Statistical analysis

All analyzes were performed using SPSS V 16.0 for Windows (version 16.0, SPSS, Chicago, Illinois). All data are presented as mean ± standard deviation unless otherwise stated. Comparison of parametric values between the two groups was performed using independent samples t test. Comparisons of nonparametric values between the two groups were performed using Mann-Whitney U test. Categorical variables were compared using the chi-square test. Spearman correlation coefficient was computed to examine the association between two continuous variables. The Kruskal-Wallis test was used to compare 25(OH)D levels in groups according to three subgroups based on the plaque characteristics. Univariate logistic regression models were firstly performed to evaluate the crude association between the presence of coronary atherosclerosis and each of the factors including age, sex, serum total cholesterol, HDL cholesterol, LDL cholesterol, triglycerides, hs-CRP, creatinine, cigarette smoking, diabetes, hypertension, body mass index, uric acid and 25(OH)D, individually. Those factors that were significant at the p≤0.10 level in the univariate models were put into the multiple logistic regression models to identify the factors that were independently associated with the presence of coronary atherosclerosis. A receiver operating characteristic (ROC) curve was constructed to determine the predictive value of vitamin D on coronary atherosclerosis. All statistical tests were two-sided, and p<0.05 was considered statistically significant.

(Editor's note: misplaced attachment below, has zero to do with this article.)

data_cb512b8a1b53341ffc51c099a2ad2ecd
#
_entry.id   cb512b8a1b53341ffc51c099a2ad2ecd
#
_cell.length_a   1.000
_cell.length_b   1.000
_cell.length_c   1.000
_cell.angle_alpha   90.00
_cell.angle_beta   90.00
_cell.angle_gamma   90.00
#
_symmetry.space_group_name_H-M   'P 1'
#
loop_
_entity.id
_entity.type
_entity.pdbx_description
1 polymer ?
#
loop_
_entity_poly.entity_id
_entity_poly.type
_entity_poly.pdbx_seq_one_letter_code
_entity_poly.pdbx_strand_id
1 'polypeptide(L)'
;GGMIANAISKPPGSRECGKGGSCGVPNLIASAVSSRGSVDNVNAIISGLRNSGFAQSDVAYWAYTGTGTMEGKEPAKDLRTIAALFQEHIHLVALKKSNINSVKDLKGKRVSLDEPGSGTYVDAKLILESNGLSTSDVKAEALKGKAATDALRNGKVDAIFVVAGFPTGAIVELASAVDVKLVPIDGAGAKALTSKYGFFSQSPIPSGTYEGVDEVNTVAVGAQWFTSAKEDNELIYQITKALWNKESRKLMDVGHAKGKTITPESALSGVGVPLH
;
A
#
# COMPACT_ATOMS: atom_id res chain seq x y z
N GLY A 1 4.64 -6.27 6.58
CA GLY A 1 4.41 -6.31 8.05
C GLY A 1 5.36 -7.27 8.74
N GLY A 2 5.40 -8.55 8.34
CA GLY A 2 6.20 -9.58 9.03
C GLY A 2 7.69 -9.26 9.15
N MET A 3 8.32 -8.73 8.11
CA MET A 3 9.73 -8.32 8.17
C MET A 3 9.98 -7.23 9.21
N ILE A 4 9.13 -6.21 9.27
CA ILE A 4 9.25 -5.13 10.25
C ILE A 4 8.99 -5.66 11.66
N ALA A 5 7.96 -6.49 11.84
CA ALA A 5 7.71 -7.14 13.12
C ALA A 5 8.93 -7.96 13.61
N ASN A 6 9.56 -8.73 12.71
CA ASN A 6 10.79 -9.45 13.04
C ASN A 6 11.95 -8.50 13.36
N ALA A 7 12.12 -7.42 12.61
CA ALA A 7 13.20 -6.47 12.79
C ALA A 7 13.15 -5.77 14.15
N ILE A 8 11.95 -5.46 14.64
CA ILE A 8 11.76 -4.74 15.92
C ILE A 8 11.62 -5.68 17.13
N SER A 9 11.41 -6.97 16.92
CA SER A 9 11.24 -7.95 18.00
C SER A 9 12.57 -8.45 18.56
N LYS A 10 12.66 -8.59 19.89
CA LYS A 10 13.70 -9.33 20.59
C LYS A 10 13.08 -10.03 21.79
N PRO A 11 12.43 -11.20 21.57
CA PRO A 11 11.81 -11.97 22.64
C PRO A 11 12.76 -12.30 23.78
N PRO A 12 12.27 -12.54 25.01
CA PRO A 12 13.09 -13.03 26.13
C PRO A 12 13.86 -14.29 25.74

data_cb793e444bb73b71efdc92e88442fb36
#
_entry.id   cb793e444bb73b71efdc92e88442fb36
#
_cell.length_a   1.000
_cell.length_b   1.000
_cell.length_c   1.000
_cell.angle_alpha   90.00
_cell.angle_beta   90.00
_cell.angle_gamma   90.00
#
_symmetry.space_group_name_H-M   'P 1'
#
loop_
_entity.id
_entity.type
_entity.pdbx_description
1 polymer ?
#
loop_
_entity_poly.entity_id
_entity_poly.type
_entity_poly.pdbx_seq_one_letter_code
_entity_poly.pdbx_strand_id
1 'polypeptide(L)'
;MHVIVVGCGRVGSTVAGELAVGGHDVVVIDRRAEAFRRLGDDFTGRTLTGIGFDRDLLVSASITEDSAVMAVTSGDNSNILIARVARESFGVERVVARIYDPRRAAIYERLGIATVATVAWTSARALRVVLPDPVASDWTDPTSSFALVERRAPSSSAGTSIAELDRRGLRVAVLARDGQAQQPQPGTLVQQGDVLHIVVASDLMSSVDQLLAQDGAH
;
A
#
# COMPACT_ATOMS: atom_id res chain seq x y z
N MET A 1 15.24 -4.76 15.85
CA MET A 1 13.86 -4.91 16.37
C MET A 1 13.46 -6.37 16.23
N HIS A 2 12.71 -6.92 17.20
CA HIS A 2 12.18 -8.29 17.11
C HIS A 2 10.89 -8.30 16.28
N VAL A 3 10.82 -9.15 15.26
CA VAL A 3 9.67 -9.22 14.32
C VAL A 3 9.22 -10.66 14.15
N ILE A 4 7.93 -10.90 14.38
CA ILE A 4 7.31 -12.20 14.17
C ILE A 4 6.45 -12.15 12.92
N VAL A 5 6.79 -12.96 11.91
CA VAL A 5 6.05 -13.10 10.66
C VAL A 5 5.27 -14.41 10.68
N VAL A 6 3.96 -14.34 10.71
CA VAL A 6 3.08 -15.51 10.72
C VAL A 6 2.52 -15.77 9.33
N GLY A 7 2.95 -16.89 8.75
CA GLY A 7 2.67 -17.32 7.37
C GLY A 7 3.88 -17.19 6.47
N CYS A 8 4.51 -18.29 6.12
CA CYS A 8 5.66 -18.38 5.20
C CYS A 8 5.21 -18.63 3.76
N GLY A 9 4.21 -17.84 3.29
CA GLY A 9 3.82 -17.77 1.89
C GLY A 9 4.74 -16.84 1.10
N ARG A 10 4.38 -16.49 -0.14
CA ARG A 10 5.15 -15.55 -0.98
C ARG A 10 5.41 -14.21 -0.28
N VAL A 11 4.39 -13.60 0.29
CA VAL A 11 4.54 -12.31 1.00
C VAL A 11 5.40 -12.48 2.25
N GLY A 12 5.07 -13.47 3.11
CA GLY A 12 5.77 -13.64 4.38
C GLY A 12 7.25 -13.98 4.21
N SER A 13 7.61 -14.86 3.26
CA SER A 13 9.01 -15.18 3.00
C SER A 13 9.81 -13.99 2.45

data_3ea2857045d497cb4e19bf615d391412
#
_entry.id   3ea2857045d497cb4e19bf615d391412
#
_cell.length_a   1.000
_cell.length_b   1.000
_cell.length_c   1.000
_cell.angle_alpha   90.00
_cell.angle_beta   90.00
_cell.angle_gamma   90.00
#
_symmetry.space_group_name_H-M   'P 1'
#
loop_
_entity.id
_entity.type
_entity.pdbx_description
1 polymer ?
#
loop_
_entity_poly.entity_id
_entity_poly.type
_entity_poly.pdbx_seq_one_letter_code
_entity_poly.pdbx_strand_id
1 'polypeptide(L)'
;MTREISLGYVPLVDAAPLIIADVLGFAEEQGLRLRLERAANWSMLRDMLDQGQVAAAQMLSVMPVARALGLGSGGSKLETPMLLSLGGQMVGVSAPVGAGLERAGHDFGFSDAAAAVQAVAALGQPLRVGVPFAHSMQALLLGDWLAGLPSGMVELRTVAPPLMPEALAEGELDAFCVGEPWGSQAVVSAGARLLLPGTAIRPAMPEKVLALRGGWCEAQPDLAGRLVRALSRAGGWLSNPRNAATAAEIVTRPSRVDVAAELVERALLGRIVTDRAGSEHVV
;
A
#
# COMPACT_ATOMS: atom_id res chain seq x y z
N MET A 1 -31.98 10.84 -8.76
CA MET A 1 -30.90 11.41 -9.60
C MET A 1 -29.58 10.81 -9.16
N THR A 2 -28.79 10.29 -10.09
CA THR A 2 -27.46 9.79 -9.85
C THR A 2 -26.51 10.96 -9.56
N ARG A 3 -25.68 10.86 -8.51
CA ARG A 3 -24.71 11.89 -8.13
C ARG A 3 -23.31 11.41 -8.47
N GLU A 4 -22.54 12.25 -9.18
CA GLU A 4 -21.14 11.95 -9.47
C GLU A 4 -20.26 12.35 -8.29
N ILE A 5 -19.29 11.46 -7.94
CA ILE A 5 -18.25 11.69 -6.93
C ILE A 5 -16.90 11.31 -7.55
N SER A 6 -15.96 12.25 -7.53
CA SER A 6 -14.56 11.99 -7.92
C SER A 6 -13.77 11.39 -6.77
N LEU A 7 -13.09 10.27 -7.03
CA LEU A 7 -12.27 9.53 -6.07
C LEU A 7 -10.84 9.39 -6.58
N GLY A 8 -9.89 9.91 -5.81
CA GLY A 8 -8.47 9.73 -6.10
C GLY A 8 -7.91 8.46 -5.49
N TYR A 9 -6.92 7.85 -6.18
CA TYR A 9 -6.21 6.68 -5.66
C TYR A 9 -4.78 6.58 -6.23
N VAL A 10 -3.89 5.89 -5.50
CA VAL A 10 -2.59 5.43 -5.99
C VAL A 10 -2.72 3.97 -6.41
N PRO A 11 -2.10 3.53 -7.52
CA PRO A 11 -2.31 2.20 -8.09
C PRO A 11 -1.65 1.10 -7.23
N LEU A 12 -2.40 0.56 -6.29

Demographic and clinical characteristics of the study participants are presented in Table 1. Age, gender, body mass index (BMI), presence of hypertension and LDL cholesterol levels was not different between two groups. The study group had a higher prevalence of diabetes, hypertension, and smoking and higher levels of serum creatinine, total cholesterol, triglycerides, hemoglobin A1c (HbA1c), uric acid and hs-CRP levels than control group (Table 1). The study group had lower 25(OH)D, and HDL cholesterol levels compared to control group (Table 1). In all subjects, 25(OH)D was negatively correlated to hs-CRP (r= -0.344; P<0.001). There was a negative correlation between 25(OH)D and the number of plaques (r=-0.346; p< 0.001). The cohort was also divided into three groups according to the plaque characteristics. Serum 25(OH)D levels were not different between calcified, mixed and non-calcified plaque groups (17.38±5.6 vs. 17.64±5.2 vs. 17.7±4.3 ng/ml, p= 0.75) (Table 2). Subjects with subclinical coronary atherosclerosis had lower 25(OH)D and HDL cholesterol levels (Table 1). In all subjects, the 25(OH)D was negatively correlated with hs-CRP (r= -0.344; p<0.001). There was no significant correlation between 25(OH)D and plaque morphology (Table 2). The cohort was also divided into 3 groups according to the plaque characteristics. Univariate logistic regression analysis revealed following risk factors associated with the presence of coronary atherosclerosis: diabetes, smoking, total cholesterol, LDL cholesterol, HDL cholesterol, triglyceride, uric acid and (25(OH)D) (Table 3). In multivariate logistic regression analysis, after adjusting for all covariates, coronary atherosclerosis was associated with diabetes (adjusted OR: 5.235, 95% CI: 1.032-26.555), smoking (adjusted OR: 13.347, 95% CI: 3.316-53.718), hs-CRP (adjusted OR: 2.832, 95% CI: 1.095-7.829), HDL cholesterol (adjusted OR: 0.874, 95% CI: 0.798-0.958), 25(OH)D (adjusted OR: 0.689, 95% CI: 0.595-0.797), and uric acid (adjusted OR: 3.671, 95% CI: 1.974-6.827) (Table 4). The ROC curve analysis was performed to detect the best cutoff value of (25(OH)D) in the prediction of coronary atherosclerosis. The 25(OH)D value of < 20ng/mL yielded an area under curve value of 0.810. Furthermore, 25(OH)D value < 20ng/mL demonstrated a 77% sensitivity and 73% specificity for the prediction of coronary atherosclerosis (AUC: 810, p<0.001) (Figure 1).